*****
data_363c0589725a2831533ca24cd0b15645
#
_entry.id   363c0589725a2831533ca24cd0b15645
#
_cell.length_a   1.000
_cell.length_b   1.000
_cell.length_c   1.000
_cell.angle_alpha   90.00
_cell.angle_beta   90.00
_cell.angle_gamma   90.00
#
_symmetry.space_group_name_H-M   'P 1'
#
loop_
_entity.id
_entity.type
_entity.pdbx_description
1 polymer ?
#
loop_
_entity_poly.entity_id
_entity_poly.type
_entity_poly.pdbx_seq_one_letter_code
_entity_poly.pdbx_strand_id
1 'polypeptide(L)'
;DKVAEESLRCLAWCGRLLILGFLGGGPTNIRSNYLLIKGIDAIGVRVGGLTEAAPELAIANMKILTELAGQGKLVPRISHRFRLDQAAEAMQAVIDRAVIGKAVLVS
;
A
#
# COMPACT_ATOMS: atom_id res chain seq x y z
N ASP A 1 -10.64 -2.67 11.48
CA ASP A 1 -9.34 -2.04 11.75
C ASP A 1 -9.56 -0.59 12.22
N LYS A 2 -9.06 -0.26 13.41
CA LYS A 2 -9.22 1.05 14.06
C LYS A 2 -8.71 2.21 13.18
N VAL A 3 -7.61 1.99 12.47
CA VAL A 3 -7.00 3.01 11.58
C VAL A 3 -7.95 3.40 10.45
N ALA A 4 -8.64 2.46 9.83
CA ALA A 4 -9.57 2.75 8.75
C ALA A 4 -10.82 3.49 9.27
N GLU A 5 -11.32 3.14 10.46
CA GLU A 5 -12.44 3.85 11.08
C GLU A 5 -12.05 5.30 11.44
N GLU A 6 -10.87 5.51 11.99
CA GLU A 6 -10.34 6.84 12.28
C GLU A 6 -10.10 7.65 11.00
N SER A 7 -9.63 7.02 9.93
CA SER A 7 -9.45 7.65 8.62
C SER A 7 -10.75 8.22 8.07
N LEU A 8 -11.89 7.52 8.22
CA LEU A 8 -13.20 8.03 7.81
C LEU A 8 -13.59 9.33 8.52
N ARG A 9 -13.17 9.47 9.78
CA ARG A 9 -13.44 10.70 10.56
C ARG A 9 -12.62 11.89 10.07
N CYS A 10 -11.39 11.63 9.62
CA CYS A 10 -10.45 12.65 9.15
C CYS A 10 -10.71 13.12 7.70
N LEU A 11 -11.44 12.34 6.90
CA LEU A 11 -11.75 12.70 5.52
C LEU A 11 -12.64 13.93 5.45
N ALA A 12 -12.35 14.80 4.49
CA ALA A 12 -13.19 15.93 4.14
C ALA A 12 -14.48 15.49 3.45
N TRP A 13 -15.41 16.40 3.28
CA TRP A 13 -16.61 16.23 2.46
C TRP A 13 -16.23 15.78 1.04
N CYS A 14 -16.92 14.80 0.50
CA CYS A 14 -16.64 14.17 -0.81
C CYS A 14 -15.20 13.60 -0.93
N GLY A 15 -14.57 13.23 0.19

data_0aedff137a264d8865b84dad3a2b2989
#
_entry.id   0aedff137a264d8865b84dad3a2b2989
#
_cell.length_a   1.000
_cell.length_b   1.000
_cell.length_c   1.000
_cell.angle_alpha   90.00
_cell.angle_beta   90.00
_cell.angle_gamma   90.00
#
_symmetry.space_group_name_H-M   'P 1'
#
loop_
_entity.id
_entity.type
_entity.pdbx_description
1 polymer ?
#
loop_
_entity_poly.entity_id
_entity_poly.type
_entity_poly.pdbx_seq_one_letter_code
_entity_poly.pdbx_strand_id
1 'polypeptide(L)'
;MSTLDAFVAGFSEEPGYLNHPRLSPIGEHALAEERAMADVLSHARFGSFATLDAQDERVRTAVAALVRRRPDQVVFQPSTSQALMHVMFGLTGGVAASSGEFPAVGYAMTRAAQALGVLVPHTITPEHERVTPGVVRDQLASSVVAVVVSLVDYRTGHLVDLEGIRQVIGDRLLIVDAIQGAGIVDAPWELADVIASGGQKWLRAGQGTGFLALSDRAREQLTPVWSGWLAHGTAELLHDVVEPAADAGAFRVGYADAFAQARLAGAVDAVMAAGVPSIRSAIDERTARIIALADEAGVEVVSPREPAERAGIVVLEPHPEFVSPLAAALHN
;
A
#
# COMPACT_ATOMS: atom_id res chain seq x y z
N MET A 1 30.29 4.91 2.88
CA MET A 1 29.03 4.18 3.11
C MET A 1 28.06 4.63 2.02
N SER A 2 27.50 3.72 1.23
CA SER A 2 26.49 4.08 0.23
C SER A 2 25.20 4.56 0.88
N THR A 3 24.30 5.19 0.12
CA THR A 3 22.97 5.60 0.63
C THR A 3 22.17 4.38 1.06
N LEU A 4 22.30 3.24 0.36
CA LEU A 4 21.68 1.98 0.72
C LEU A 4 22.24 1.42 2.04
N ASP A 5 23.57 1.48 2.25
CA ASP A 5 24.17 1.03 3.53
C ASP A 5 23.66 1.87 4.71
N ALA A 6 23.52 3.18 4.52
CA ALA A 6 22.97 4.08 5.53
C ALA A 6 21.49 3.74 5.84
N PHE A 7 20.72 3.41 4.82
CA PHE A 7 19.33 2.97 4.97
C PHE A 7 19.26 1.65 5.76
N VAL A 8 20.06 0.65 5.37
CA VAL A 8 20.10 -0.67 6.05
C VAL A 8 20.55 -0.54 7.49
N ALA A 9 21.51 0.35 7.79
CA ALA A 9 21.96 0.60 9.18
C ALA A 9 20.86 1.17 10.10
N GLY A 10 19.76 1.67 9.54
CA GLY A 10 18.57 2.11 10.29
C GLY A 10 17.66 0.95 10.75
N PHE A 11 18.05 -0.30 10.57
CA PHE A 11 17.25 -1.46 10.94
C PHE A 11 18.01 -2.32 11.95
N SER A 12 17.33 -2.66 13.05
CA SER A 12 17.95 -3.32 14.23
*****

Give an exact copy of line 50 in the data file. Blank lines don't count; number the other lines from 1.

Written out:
CA SER A 7 -9.45 7.65 8.62